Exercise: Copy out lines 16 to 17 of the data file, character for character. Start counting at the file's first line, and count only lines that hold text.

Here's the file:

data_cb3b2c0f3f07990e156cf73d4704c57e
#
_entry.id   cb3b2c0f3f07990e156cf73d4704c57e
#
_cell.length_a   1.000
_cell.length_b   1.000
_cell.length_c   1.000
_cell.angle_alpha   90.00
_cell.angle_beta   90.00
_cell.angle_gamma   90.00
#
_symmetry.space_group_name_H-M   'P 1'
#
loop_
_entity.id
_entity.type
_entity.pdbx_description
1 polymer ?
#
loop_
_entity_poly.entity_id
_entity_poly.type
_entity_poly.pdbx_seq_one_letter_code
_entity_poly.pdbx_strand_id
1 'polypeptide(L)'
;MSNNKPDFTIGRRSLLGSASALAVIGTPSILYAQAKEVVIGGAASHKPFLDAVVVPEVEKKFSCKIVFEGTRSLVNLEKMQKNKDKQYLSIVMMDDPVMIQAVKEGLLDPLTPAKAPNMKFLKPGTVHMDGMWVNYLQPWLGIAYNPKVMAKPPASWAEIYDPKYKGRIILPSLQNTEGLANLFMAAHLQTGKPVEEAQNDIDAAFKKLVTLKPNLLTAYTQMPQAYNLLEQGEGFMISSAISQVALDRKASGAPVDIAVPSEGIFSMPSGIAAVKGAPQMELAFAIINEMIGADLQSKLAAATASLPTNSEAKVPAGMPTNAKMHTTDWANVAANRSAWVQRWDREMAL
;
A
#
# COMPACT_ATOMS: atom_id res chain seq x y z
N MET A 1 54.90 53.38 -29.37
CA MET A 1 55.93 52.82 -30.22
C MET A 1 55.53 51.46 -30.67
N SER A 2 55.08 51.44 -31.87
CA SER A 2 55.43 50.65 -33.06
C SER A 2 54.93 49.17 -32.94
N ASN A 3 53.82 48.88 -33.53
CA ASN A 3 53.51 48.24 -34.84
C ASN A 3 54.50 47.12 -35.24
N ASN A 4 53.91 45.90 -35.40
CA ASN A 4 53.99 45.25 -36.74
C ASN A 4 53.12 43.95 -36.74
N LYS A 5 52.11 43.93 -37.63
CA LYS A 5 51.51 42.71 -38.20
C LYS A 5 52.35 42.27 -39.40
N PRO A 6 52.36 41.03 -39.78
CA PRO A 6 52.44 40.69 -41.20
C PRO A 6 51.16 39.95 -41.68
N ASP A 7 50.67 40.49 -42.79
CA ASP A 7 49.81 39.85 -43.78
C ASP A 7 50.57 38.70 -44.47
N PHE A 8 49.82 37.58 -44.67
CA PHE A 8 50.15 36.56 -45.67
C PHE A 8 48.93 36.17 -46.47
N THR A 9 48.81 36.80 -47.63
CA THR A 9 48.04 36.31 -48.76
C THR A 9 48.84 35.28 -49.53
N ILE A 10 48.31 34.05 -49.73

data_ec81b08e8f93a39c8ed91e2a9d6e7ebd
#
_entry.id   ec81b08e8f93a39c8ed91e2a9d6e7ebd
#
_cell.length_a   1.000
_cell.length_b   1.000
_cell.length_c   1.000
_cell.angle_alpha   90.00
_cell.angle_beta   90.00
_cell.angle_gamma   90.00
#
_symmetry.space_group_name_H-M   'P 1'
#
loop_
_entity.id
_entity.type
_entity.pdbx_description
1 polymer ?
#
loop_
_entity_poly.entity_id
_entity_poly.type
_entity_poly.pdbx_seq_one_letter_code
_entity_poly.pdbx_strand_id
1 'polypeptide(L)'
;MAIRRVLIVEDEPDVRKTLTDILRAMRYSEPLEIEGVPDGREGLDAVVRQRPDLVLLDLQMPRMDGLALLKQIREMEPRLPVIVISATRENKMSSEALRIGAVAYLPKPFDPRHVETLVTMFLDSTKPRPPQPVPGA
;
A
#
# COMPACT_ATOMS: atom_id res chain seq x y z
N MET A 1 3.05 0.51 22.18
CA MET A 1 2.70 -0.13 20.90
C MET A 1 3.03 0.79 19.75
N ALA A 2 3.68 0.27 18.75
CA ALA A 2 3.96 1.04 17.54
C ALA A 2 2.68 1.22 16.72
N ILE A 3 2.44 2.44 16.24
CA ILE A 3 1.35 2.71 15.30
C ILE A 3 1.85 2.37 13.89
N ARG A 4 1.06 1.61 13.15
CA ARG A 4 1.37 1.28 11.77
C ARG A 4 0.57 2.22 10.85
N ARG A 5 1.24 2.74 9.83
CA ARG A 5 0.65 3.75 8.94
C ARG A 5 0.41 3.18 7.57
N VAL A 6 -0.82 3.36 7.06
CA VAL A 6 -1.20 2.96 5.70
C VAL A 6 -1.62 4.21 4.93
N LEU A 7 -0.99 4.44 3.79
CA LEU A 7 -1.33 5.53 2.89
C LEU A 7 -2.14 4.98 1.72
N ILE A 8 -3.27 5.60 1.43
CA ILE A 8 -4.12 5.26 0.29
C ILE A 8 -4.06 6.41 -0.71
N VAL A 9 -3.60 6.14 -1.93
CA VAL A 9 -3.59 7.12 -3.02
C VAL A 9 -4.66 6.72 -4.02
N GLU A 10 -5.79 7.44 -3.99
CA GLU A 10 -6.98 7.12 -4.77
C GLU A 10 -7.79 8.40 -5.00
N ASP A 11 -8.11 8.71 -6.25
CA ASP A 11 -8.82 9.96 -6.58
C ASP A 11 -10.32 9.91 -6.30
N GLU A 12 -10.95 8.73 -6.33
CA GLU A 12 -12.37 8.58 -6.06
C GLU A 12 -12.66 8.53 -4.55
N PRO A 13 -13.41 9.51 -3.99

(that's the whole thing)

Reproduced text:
_entity.type
_entity.pdbx_description